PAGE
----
TCHRD calls on new UN rights commissioner to make Tibet a priority

The Tibetan Centre for Human Rights and Democracy (TCHRD) would like to welcome Zeid Ra’ad Al Hussein to the position of the United Nations High Commissioner for Human Rights, which he assumed on Monday, 1 September.

High Commissioner Al Hussein comes to office when expectations for what the Office of the High Commissioner for Human Rights (OHCHR) can do are high and the threat to human rights is growing. As High Commissioner Al Hussein’s predecessor, Ms. Navi Pillay, is the most powerful single voice advocating for human rights in the world and she was willing to confront politically powerful States, including China, over their human rights policies.

In the picture: Zeid Ra’ad Al Hussein replaced Navi Pillay as the UN High Commissioner for Human Rights

Al Hussein is already familiar with international diplomacy and the importance and universality of protecting individual rights. Before becoming the High Commissioner for Human Rights, Al Hussein was Jordan’s Ambassador to the United Nations and played a central role in drafting the Rome Statute, which created the International Criminal Court. TCHRD urges Al Hussein to build upon his experience to ensure the OHCHR remains an effective advocate for human rights and that he use his position to advocate for human rights in Tibet and elsewhere, despite the political pressure and claims of “Asian Values” that attempt to hide human rights problems.

As High Commissioner Al Hussein comes to office there are numerous human rights catastrophes throughout the world. These catastrophes have affected millions of people and range from war crimes and possible ethnic cleansing in the Central African Republic that has forced a quarter of the population to flee their homes, to widespread human rights abuse inIraq, Syria, and eastern Ukraine. It would be easy to allow these catastrophes to overshadow the other human rights problems throughout the world. The OHCHR must not be distracted from addressing these less pressing but equally important human rights situations.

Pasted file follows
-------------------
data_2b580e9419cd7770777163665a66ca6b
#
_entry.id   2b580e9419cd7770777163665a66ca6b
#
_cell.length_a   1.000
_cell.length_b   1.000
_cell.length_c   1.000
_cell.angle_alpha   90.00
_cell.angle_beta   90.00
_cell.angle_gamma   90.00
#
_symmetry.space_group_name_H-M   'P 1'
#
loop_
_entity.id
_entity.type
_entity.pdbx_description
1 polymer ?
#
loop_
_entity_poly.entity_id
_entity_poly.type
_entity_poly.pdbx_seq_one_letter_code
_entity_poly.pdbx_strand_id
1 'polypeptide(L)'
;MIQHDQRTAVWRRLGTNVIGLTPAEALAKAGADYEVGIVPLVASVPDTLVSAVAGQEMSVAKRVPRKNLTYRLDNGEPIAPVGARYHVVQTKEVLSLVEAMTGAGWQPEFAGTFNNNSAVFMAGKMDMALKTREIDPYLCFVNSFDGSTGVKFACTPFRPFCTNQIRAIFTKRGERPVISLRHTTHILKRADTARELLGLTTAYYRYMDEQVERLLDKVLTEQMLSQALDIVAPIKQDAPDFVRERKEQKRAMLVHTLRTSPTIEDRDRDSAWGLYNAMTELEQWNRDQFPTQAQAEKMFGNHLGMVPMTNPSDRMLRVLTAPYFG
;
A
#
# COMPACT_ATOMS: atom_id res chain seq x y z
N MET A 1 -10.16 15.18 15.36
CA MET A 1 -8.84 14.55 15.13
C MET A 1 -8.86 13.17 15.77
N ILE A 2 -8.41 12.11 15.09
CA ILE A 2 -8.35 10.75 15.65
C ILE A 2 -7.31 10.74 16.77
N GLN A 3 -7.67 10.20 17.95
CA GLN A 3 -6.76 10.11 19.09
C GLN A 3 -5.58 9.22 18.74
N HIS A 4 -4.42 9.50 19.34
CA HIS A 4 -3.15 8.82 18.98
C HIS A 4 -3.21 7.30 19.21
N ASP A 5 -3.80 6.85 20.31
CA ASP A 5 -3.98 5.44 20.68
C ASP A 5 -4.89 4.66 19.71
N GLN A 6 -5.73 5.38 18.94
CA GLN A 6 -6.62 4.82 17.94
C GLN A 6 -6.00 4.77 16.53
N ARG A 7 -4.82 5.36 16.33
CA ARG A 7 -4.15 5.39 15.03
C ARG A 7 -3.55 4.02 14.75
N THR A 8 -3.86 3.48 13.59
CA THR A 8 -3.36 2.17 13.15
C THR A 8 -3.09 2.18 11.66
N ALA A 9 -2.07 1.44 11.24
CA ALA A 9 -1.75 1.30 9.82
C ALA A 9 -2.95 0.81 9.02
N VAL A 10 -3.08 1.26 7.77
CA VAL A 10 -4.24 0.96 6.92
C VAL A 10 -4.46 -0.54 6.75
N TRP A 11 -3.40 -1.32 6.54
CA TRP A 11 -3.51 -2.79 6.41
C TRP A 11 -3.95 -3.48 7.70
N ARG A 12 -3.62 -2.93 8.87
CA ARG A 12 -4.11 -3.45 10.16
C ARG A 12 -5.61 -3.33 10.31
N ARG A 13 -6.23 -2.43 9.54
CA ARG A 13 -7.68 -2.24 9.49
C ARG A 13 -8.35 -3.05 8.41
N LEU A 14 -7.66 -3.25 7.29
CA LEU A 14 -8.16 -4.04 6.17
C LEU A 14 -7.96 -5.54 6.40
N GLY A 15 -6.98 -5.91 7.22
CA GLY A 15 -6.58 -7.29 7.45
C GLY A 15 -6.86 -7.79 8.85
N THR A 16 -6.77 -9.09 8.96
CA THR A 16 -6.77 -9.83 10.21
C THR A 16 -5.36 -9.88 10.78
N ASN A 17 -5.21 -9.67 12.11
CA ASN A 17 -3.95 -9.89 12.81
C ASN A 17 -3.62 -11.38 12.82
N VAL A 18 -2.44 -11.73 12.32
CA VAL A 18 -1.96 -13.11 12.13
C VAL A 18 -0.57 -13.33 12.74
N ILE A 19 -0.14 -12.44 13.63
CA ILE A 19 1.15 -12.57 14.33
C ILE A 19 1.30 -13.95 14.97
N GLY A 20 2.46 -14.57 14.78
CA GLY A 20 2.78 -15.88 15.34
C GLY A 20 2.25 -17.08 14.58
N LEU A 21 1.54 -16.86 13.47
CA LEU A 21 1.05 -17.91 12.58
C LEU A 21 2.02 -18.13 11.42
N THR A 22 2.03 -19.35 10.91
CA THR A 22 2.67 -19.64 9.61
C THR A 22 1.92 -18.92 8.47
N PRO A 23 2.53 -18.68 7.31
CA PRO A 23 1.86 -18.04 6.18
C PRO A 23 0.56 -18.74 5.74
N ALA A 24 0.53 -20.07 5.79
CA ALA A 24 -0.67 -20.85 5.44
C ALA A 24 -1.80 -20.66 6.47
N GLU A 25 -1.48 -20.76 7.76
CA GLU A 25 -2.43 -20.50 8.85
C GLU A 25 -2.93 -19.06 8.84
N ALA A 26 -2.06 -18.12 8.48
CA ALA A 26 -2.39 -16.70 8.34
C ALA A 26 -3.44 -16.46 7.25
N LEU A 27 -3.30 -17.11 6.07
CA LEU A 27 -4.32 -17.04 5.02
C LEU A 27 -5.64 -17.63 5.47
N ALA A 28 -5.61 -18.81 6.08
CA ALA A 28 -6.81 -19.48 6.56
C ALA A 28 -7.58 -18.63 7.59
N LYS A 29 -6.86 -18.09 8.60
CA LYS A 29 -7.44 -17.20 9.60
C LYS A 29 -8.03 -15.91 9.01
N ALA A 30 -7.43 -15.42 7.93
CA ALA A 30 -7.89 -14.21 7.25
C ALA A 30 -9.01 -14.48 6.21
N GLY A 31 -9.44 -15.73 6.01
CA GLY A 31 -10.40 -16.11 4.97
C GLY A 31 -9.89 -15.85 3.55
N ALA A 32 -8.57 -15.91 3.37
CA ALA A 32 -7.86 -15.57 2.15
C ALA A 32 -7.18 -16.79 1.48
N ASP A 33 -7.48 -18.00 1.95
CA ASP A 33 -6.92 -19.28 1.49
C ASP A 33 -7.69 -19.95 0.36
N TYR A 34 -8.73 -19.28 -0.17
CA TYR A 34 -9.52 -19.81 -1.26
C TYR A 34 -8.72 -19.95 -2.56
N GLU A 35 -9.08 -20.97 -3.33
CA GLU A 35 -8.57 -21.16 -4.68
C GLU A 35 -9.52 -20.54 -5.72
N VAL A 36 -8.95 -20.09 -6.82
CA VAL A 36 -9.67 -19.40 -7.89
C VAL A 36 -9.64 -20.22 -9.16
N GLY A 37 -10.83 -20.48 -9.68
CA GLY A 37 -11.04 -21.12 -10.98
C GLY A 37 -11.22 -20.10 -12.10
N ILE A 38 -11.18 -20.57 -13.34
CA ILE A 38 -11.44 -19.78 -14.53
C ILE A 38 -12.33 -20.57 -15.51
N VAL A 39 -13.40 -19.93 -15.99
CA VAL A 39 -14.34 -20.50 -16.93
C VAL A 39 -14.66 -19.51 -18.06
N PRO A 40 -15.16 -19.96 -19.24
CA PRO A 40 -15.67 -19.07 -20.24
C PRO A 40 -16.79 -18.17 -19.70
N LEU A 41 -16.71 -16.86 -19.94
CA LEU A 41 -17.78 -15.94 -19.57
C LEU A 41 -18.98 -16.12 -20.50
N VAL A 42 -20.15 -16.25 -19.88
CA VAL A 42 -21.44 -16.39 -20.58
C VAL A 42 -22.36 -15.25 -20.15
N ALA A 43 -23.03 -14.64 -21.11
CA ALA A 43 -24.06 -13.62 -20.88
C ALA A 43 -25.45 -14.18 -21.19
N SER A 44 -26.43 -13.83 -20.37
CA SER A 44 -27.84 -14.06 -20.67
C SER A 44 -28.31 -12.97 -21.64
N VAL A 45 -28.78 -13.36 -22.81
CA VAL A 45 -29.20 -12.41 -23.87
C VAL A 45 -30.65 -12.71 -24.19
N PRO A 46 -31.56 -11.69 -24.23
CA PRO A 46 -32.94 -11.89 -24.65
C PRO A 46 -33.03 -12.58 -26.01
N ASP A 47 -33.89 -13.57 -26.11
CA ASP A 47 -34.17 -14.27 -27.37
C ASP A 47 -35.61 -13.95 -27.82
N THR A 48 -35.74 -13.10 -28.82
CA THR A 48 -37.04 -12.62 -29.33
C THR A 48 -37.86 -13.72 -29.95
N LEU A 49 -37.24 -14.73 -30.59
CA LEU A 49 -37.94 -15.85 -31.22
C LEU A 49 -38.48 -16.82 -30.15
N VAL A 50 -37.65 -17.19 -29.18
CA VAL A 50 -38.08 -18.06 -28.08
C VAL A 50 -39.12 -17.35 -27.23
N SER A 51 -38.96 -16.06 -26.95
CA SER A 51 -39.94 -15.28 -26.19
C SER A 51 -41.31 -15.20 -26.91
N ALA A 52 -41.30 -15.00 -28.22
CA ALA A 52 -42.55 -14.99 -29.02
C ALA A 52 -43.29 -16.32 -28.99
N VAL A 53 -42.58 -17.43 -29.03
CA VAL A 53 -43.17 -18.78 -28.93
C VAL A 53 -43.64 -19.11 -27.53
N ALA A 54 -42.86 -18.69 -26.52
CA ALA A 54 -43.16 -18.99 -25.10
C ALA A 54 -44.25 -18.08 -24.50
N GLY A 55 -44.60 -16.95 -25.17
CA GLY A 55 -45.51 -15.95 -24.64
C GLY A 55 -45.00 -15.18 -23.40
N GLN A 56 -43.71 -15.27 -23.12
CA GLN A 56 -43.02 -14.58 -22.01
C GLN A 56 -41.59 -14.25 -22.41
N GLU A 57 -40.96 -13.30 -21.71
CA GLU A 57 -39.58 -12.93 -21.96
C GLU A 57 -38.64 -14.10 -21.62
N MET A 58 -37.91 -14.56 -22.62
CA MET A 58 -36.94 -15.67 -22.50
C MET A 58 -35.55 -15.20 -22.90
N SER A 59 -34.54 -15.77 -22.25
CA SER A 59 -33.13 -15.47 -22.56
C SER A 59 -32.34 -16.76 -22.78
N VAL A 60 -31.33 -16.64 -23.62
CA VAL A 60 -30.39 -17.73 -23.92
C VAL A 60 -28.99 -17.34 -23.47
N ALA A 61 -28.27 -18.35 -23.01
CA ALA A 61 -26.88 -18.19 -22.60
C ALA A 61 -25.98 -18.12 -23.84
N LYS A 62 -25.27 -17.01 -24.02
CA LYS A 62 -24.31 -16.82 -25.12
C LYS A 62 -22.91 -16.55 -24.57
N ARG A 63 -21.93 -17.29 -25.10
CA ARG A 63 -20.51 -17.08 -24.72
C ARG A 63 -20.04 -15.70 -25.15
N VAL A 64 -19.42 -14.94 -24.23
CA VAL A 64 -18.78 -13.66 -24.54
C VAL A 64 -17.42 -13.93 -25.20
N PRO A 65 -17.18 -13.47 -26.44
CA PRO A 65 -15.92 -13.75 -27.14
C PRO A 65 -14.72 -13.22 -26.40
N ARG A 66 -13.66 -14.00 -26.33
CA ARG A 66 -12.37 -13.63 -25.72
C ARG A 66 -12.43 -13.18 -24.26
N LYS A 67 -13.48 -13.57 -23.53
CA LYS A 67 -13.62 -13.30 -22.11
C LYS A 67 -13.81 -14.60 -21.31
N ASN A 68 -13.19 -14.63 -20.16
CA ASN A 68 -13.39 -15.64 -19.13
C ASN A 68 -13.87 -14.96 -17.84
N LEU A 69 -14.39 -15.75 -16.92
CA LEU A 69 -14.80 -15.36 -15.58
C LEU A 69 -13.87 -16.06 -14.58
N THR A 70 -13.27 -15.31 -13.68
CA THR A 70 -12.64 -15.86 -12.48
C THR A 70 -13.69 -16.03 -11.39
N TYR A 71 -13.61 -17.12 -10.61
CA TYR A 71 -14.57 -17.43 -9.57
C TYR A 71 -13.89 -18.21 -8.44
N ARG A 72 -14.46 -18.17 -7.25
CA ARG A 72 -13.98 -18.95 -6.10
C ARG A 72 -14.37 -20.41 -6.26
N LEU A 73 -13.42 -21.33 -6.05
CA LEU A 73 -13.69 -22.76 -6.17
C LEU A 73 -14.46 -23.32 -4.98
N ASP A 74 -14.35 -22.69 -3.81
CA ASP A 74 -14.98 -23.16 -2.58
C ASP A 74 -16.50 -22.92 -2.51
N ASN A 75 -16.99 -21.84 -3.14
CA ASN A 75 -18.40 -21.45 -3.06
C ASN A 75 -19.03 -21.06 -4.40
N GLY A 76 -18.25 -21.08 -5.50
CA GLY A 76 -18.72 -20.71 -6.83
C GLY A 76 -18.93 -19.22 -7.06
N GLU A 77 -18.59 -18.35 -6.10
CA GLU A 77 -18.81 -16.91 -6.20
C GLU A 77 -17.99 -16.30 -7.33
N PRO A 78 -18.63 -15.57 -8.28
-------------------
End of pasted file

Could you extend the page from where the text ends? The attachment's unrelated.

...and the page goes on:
The current human rights catastrophes demonstrate that the OHCHR is most effective when it focuses on prevention. It is both easier and more effective to talk parties away from the ledge of human rights catastrophe than to pull them back after they have jumped. Accordingly, High Commissioner Al Hussein must make addressing the situation in Tibet a priority.

By the definition of crimes against humanity that Al Hussein helped draft as part of his work on the Rome Statute, Chinese officials are responsible for crimes against humanity in Tibet. The situation in Tibet is not improving. In August, TCHRD learned of the emaciated condition of Trulku Phurbu Tsering Rinpoche and the shooting of unarmed non-violent Tibetan protesters.

While the human rights situation in Tibet does not yet rise to the level of the Central African Republic, Iraq, Syria or the Ukraine, it merits the urgent attention of High Commissioner Al Hussein both because of the deplorable treatment of Tibetans and because it could escalate into a human rights catastrophe. If the situation in Tibet is allowed to deteriorate into a human rights catastrophe on comparable to those else where, it will already be too late for the Tibetans.

Therefore, TCHRD not only welcomes Zeid Ra’ad Al Hussein to the post of UNHCHR but also urges him to build upon the success of his predecessor and use his position as the most powerful and respected single voice for human rights to prioritize and address the festering situation in Tibet.



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